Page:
October 23, 2014

Town obtains money for stormwater plan

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Nov. 24, 2010

By Greg Duggan
Observer staff

The town of Williston has obtained a grant meant to help develop a comprehensive stormwater management plan as the community grows.

The $49,000 from the Vermont Center for Clean and Clear Ecosystem Restoration Grant Program, along with a $2,000 in-kind match from Williston, will pay for the first phase of a two-part project. Town Planner Jessica Andreoletti said Williston will work with Essex Junction-based Herbert, Rowland & Grubic Inc. to compose a stormwater plan. The ultimate goal for the town is to ensure that development in the growth center area around Taft Corners does not occur at the expense of two sensitive waterways — Muddy Brook and Allen Brook.

“We need to come up with a plan now or improve the plan we have,” Andreoletti said. “We want a plan to make sure we’re moving in the right direction.”

Andreoletti said Williston began its stormwater management plan in 2003, and updated it in 2008.

“This project will better define Williston’s stormwater management plan,” Andreoletti said.

A timeline submitted with Williston’s grant application outlined the first phase of the project, which will take place through June 2011. Next month, work will revolve around gathering existing data and reviewing existing plans. In January, the project will compile a list of problem areas and begin developing watershed models. April will be spent visiting problem areas and collecting field data. In June, the project will wrap up its watershed modeling and produce a draft of the stormwater master plan.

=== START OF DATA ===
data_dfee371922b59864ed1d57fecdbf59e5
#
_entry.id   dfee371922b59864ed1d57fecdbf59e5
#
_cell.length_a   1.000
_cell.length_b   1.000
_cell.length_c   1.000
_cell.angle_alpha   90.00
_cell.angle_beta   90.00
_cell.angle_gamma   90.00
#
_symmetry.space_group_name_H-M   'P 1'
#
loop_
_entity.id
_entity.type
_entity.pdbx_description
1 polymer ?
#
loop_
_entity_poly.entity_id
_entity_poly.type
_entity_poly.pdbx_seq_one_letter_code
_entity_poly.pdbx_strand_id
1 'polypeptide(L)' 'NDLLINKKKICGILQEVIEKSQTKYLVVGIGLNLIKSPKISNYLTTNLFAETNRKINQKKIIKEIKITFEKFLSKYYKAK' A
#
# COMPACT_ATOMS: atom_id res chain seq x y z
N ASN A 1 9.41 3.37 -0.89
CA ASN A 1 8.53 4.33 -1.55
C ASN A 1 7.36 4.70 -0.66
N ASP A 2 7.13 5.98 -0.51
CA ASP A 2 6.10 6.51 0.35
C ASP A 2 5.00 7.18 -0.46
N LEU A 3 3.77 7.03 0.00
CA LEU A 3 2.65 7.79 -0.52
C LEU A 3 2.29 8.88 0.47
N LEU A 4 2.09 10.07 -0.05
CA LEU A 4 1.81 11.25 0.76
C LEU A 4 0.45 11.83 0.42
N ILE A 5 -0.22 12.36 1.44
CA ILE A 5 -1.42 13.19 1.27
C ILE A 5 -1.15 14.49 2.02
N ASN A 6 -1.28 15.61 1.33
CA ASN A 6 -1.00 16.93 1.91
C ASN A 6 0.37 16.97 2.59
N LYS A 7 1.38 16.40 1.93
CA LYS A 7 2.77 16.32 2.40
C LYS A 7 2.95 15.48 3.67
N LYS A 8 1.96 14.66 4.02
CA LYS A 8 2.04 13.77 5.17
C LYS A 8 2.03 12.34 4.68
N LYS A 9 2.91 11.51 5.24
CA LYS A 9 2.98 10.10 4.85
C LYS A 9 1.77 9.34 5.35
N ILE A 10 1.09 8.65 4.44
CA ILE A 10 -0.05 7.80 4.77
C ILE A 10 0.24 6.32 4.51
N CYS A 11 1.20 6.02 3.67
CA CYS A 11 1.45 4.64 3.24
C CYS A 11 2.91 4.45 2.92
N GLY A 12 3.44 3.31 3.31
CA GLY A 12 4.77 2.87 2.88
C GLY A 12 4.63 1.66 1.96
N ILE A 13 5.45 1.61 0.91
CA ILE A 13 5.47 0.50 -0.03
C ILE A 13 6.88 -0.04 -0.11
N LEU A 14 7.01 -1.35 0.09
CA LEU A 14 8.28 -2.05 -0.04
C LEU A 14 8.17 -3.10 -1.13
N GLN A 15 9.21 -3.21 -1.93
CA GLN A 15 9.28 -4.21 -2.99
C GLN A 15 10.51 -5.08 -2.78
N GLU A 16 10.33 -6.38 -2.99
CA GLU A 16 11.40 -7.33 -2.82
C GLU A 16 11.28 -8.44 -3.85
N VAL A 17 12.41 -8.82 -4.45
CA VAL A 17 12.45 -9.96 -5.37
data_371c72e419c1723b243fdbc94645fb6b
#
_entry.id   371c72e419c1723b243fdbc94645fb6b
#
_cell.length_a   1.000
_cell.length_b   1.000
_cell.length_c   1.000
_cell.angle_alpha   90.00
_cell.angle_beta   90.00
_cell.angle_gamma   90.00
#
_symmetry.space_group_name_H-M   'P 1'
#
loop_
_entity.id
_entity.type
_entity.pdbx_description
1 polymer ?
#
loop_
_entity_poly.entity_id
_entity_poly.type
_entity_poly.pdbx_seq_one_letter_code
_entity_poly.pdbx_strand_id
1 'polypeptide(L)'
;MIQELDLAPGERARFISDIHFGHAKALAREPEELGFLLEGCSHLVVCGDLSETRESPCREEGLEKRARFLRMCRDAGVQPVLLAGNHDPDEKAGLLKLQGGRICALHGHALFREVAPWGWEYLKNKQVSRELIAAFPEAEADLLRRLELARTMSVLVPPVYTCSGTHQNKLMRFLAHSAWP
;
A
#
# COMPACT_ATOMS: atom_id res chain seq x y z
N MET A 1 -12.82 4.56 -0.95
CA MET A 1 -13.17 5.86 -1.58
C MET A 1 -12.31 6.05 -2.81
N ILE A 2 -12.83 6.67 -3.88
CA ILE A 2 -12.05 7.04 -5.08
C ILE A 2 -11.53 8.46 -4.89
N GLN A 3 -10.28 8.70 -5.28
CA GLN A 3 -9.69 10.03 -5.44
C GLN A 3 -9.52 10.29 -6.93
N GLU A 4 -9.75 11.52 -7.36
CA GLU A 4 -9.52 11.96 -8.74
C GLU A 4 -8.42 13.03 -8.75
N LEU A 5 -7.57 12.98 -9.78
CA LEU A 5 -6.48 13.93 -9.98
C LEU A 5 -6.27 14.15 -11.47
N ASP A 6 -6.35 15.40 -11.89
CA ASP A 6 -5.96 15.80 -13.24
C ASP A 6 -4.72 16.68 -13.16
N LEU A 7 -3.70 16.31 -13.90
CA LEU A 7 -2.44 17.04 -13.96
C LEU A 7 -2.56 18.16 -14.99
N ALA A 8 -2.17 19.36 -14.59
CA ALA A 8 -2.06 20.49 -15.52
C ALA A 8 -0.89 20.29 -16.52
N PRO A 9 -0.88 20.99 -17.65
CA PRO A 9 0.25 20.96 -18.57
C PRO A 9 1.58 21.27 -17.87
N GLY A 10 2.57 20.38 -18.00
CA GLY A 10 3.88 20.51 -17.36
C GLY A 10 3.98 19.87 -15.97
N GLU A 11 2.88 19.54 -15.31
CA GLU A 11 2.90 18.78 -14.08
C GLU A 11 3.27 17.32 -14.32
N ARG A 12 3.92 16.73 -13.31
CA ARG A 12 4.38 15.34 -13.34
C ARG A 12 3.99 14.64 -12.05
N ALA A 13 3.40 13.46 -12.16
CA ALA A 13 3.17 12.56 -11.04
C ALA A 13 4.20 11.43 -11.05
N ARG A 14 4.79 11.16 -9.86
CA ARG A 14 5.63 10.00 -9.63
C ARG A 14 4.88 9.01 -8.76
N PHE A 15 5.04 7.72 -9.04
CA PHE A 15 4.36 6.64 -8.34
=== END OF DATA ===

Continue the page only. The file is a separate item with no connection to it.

Andreoletti said the town will have to apply next year for funding for the second phase of the project. Phase 2 will include the modeling of problem areas and developing solutions and costs, as well as issuing the final version of the stormwater plan.

“The idea is to get a comprehensive look at water quality and stream health in town,” said Jim Pease of the Department of Environmental Conservation’s Clean and Clear section. Pease has worked with Williston as the town’s contact for the grant. “Hopefully it will lead to a better approach for the town in resolving these issues.”

Pease said Williston was one of 20 applicants chosen from a pool of 60 to receive grant funding. The Clean and Clear grant program had approximately $600,000 available, Pease said. Andreoletti said Williston submitted its application in October, and received word this month that it would receive a grant.

Williston’s stormwater management plan will likely focus on Muddy and Allen Brooks. The state already lists Allen Brook as an impaired waterway, though Williston has been making progress toward taking the stream off that list.

Pease explained that the grant will help the town take more steps toward reducing sediment pollution in the Allen Brook and controlling the flow of water through the stream.

While Muddy Brook is not impaired, Andreoletti and Pease noted that it flows through a heavily developed portion of Williston. A stormwater management plan would help guide future development to protect the brook.

Protecting the streams will benefit the broader ecosystem, as well. The brooks connect with the Winooski River, which eventually flows into Lake Champlain. Limiting pollution in Williston’s streams would reduce the amount of phosphorous, sediment and other pollutants that reach Champlain.

“Hopefully we’ll jumpstart the discussion of how to deal with all these problems,” Pease said.

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